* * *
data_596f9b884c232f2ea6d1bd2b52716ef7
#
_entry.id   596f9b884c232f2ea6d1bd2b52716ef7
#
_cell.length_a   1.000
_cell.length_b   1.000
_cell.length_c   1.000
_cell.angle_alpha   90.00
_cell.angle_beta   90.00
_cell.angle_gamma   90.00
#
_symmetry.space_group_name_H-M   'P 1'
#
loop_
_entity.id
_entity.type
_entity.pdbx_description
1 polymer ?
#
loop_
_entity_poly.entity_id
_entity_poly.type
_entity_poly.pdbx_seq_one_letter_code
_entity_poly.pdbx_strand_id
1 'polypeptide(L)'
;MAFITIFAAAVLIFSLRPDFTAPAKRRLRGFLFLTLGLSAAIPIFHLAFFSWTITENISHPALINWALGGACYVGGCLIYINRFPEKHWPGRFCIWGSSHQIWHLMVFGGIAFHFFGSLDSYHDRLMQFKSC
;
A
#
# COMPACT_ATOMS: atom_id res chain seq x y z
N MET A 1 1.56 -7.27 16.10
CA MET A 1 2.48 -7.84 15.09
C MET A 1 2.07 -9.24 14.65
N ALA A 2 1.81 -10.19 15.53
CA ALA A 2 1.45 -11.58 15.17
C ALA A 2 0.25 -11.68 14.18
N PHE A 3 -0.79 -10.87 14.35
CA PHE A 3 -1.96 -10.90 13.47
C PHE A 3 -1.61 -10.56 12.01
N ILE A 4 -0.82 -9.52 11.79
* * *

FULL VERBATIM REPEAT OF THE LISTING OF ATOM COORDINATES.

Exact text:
data_596f9b884c232f2ea6d1bd2b52716ef7
#
_entry.id   596f9b884c232f2ea6d1bd2b52716ef7
#
_cell.length_a   1.000
_cell.length_b   1.000
_cell.length_c   1.000
_cell.angle_alpha   90.00
_cell.angle_beta   90.00
_cell.angle_gamma   90.00
#
_symmetry.space_group_name_H-M   'P 1'
#
loop_
_entity.id
_entity.type
_entity.pdbx_description
1 polymer ?
#
loop_
_entity_poly.entity_id
_entity_poly.type
_entity_poly.pdbx_seq_one_letter_code
_entity_poly.pdbx_strand_id
1 'polypeptide(L)'
;MAFITIFAAAVLIFSLRPDFTAPAKRRLRGFLFLTLGLSAAIPIFHLAFFSWTITENISHPALINWALGGACYVGGCLIYINRFPEKHWPGRFCIWGSSHQIWHLMVFGGIAFHFFGSLDSYHDRLMQFKSC
;
A
#
# COMPACT_ATOMS: atom_id res chain seq x y z
N MET A 1 1.56 -7.27 16.10
CA MET A 1 2.48 -7.84 15.09
C MET A 1 2.07 -9.24 14.65
N ALA A 2 1.81 -10.19 15.53
CA ALA A 2 1.45 -11.58 15.17
C ALA A 2 0.25 -11.68 14.18
N PHE A 3 -0.79 -10.87 14.35
CA PHE A 3 -1.96 -10.90 13.47
C PHE A 3 -1.61 -10.56 12.01
N ILE A 4 -0.82 -9.52 11.79